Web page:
Research & Studies

Erosion Prevention & Sediment Control
Grass Carp
Invasive Species
Water Quality

Understanding Lake Data pdf:

Erosion Prevention & Sediment Control
Annually, the City of Lincoln City and the Devils Lake Water Improvement District sponsor an Erosion Prevention and Sediment Control Workshop. Companies bring their products to share with local contractors and government agencies. Part of the workshop takes participants out to construction sites to observe and study erosion prevention methods in use.

Grass Carp
University of Washington, Dr. Gilbert Pauley - 1986-1989
Washington Cooperative Fishery Research Unit
Devils Lake Contingency Plan for Stocking Grass Carp - Data Base and Learning Tool
- This project will serve as a learning base from which intelligent recommendations can be made about any future use of the triploid grass carp (TGC) in northwest waters. At present, there is no data base, all information is extrapolated from other geographic areas, from diploid grass carp, and from laboratory studies.
  The Washington Cooperative Fishery Research Unit (WCFRU) used case history evaluations and a modified version of the Illinois Natural History Survey Model (INHS) to estimate the number of fish needed to accomplish the project's objective of eliminating 75% - 80% of the existing macrophytes in Devils Lake. Two exotic species of plants, milfoil and Elodea, comprise a major portion of the lake's biomass and surface area and presently interfere with recreational use of the lake.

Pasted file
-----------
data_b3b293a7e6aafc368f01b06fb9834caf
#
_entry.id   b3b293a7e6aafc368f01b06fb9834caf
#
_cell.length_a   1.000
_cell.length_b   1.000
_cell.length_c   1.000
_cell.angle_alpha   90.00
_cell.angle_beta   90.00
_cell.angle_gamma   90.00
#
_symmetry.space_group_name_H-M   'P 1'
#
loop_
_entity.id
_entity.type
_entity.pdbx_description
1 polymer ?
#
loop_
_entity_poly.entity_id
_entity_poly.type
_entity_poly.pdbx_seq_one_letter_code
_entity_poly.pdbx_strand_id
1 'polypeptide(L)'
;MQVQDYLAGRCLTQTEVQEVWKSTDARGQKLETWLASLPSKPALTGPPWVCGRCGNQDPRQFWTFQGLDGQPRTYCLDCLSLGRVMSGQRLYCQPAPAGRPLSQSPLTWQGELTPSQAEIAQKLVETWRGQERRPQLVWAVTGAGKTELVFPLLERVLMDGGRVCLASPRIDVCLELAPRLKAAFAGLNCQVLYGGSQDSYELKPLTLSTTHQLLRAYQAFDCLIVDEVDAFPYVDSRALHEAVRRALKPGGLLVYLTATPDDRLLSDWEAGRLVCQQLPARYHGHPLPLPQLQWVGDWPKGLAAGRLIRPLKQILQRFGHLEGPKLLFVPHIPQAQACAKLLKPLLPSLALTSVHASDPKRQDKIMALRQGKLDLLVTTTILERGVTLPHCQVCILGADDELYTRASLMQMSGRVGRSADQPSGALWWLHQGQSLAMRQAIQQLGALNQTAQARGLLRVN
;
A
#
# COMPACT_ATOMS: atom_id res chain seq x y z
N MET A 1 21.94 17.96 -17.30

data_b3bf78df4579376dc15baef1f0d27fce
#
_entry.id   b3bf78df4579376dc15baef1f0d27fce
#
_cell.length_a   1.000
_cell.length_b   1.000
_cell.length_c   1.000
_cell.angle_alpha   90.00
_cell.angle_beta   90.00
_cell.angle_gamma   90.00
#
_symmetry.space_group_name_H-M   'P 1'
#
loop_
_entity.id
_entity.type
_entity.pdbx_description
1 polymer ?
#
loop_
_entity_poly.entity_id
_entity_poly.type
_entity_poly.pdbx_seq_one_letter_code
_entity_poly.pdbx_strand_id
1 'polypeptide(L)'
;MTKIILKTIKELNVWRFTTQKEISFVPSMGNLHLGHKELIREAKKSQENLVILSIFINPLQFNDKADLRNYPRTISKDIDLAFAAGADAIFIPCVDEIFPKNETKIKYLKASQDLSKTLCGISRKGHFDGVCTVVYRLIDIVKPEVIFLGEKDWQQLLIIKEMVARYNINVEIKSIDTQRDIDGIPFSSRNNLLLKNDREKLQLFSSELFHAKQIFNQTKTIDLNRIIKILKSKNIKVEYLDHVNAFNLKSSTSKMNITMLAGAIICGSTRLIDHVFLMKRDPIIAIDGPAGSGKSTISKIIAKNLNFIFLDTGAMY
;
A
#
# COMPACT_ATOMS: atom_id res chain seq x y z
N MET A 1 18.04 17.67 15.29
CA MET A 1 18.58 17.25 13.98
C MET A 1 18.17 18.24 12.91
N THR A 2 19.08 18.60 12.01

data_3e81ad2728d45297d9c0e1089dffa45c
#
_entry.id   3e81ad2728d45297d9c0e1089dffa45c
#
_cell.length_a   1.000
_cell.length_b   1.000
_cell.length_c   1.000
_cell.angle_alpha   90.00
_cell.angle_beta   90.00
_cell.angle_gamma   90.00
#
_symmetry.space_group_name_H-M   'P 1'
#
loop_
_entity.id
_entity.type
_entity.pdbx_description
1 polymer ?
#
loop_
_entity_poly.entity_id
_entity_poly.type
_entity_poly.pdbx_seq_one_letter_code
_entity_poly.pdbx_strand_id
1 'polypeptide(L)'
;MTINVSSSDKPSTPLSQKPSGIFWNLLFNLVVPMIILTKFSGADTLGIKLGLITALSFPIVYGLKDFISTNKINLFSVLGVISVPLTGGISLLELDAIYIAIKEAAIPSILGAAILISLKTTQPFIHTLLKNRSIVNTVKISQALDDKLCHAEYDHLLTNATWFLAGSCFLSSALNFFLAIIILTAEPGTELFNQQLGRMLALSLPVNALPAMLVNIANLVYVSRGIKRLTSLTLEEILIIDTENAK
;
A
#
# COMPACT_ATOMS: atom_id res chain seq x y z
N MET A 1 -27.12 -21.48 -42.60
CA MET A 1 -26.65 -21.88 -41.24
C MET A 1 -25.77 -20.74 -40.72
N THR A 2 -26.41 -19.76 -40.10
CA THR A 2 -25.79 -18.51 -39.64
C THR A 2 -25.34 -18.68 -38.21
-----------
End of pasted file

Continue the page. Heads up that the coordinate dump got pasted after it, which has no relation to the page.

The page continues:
The accuracy of the INHS model predictions for this geographic region is unknown, primarily because the nuisance plant species that exist in Devils Lake are untested. Thus, the stocking rate that was chosen from the literature is below the lowest recorded stocking rate that caused eradication of aquatic plants. In addition, the lower boundary of the plant biomass estimate (95% C. I.) in Devils Lake was used to select this stocking rate.
  Furthermore, project participants are aware of the risk that the removal of plants by grass carp may trigger extensive, but short term, algal blooms that are undesirable. To avoid any undue reaction to such blooms, all causes of algal blooms must be investigated by representatives of the agency workgroup before any effort to remove grass carp in response to bloom conditions are initiated.